Workplace hazards can be broadly divided into five groups: (a) ergonomic hazards; (b) physical hazards; (c) psychological hazards; (d) mechanical hazards; and (e) chemical hazards. A SANEM-ILO baseline study found that 53% of workers suffer from hunger and 32% of workers suffered from backache and muscle aches to varying degrees. Also, occasionally, 41% of workers experienced headaches, 36% of workers suffered from fatigue and 31% of workers experienced dizziness. Presumably, backache, muscle aches, and headaches are correlated with long working hours without breaks, ergonomic conditions, overtime, and a lack of time to eat nutritious food. Incidences of long-term illnesses are also not uncommon among the RMG workers with 25% suffering from gastric problems/ulcers and 14% suffering from joint pain. Although to a lesser degree, other long-term illnesses including heart disease, iron deficiency, infection of sinuses, urinary infection of kidneys, asthma, blood pressure, diabetes, difficulty in seeing, difficulty in hearing, difficulty in walking or climbing, and difficulty in remembering or concentrating have also been found among the workers.
The issue of occupational safety was brought to the fore by the tragic accident of the Rana Plaza collapse in 2013. The accident highlighted the dire situation of workplace safety and the areas of policy failure. In the wake of the Rana Plaza tragedy, at the urging of western buyers and other activist groups, two tri-partite projects—Accord and Alliance—were incepted. These projects aimed to ensure a robust monitoring and inspection mechanism for maintaining the safety standards of the RMG enterprises.
One of the many reasons that the RMG sector flourished was that there was no ban on entry into the business. With the opportunity of a lucrative profit margin and the absence of institutional processes ensuring proper industrial standards, relatively small enterprises started to operate in establishments which were not suitable for industrial production. As a result, non-compliance had become the prevalent practice in the sector leading to widespread accidents including fires, building collapses, etc.
Institutional failures have also been another major reason behind the occurrence of occupational hazards and accidents. The responsibility of monitoring the compliance of factory conditions rests with the Department for Factory Inspection (DIFE), under the Ministry of Labour and Employment. However, this organization failed to fully carry out its duties due to weak capacity, corruption, and a lack of interest from the Government in strengthening DIFE.
While initiatives like Accord and Alliance addressed longstanding issues and significant improvement in occupational safety was achieved, concerns regarding hazardous workplace environments remain. A SANEM-ILO baseline study, conducted in 2017, suggests that there are still some unresolved issues related to occupational safety.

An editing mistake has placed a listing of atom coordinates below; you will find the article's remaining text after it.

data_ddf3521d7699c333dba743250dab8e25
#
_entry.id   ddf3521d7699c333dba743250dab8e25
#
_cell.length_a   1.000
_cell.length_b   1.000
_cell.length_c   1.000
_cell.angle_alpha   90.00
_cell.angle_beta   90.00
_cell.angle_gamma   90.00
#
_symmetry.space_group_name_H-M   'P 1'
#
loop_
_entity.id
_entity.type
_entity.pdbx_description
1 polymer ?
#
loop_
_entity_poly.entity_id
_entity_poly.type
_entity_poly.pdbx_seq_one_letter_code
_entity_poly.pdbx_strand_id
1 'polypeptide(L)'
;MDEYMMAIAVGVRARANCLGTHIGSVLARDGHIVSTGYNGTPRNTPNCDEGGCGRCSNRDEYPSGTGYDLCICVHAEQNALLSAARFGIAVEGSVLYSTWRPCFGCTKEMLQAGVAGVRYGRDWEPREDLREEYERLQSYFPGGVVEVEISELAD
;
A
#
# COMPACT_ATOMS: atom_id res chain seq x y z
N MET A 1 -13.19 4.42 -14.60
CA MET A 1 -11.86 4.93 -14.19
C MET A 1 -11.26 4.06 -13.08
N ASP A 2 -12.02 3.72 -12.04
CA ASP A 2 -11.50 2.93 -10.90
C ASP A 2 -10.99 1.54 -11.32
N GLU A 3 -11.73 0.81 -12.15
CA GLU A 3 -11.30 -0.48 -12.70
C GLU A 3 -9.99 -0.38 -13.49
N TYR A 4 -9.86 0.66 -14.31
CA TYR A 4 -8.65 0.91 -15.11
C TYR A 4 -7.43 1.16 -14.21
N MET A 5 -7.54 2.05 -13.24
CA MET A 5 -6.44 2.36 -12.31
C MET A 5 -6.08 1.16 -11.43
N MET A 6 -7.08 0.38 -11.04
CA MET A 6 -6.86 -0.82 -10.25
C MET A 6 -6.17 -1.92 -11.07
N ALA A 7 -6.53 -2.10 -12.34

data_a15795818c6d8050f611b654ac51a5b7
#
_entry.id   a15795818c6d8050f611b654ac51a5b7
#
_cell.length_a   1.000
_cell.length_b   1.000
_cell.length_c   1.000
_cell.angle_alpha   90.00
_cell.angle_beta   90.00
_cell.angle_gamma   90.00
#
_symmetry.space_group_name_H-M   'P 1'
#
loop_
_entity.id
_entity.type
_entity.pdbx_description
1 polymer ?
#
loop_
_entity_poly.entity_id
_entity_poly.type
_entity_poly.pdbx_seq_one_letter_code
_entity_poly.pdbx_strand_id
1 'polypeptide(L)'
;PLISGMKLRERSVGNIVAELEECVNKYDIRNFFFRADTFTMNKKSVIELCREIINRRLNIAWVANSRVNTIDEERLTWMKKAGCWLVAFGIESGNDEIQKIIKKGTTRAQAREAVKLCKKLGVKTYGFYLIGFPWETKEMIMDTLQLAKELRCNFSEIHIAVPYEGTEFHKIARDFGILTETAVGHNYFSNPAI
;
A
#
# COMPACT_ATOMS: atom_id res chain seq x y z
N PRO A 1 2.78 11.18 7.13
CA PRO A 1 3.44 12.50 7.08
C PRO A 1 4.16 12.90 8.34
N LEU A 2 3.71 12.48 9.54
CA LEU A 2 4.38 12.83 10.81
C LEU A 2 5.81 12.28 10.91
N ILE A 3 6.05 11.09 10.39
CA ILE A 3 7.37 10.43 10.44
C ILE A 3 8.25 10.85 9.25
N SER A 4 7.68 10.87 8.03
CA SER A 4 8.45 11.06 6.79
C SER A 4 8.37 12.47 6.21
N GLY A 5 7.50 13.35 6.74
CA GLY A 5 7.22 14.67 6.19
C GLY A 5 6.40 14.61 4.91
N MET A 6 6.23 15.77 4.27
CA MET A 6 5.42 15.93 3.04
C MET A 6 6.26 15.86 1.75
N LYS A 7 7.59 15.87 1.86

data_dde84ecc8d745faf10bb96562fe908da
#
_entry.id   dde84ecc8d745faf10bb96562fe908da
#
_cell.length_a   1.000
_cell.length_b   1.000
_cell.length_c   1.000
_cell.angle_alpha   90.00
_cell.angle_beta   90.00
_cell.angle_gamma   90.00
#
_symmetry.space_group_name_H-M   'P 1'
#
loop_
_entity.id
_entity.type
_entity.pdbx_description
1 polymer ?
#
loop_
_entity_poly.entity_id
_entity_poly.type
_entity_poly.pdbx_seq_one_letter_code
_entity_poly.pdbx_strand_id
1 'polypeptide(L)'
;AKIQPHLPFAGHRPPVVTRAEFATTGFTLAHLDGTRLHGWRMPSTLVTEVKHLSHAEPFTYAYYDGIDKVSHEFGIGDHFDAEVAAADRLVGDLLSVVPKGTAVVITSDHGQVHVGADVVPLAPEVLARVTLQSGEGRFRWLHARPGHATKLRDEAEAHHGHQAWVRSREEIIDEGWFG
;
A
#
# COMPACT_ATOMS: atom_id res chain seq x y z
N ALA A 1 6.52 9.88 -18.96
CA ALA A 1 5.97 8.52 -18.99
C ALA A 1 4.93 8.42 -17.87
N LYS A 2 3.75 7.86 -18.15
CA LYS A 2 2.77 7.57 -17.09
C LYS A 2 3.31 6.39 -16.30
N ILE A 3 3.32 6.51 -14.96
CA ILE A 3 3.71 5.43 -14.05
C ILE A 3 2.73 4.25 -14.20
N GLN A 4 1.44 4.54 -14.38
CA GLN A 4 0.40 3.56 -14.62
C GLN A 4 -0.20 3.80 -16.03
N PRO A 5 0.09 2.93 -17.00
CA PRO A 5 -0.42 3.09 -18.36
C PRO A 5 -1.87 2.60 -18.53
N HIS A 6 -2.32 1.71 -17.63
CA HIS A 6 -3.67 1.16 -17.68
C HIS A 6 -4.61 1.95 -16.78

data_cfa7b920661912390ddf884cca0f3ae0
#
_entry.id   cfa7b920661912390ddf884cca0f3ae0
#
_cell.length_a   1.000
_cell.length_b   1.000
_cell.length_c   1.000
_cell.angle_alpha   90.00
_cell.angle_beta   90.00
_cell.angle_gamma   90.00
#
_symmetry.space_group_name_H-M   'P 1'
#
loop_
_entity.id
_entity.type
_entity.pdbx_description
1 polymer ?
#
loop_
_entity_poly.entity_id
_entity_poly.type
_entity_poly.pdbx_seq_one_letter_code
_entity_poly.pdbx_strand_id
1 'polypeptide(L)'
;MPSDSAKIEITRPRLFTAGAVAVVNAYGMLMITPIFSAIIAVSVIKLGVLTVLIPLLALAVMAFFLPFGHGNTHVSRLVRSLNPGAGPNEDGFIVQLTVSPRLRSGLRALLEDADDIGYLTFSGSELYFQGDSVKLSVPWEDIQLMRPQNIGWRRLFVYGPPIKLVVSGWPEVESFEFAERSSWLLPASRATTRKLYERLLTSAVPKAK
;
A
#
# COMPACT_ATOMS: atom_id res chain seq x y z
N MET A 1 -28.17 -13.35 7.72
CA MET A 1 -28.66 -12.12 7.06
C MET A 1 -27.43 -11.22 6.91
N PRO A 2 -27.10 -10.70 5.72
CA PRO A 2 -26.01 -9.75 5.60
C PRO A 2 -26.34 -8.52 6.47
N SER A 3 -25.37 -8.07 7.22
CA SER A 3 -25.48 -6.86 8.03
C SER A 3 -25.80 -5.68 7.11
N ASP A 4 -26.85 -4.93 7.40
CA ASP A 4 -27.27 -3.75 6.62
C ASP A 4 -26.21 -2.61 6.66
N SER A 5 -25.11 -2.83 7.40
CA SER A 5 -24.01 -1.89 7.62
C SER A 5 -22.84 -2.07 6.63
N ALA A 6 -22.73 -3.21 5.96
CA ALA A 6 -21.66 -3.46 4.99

While women represent a large share of RMG workers, there are significant issues of gender discrimination which need to be addressed. One of the most prominent is the issue of the gender pay gap. The gender wage gap is corroborated by the SANEM-ILO study, , which surveyed 111 RMG factories. The study found a gender wage gap across all seven grades. More recently, the data from the GWD initiative indicate that across all grades, taking into account the experience level and education of the worker, women are paid about 5 taka less per hour than men, which translates to women earning about 90% of what men earn.
The RMG workers in Bangladesh have a low profile in education level. Field surveys have found that the workers have very basic and limited reading and writing skills because most of these workers have dropped out of school after the primary level. A recent survey conducted by the GWD found that 82% of the workers dropped out before their secondary school certificate exam. The gender disparity in educational attainment is wide—only 13% of the female workers in comparison to 33% of the male workers have achieved secondary school certificates. Major barriers for the workers that led them to drop out are early marriage, the family’s existing financial difficulties, and education fees and expenses. None of the garment workers who were surveyed had any tertiary education but a certain share of them would like to enrol in universities.
The issues of wage, health, occupational safety, the gender wage gap and access to education can be regarded as the key well-being issues faced by the RMG workers of Bangladesh, as these issues have wide-ranging and long-term impacts across all aspects of their lives. It is only through a comprehensive policy framework that these issues can be addressed. Needless to say, the political willingness of the policymakers will be crucial in devising any such policy measures.
Dr Selim Raihan, Professor, Department of Economics, University of Dhaka and Executive Director, SANEM. Email: firstname.lastname@example.org
Omar Raad Chowdhury, Research Associate, SANEM. Email: email@example.com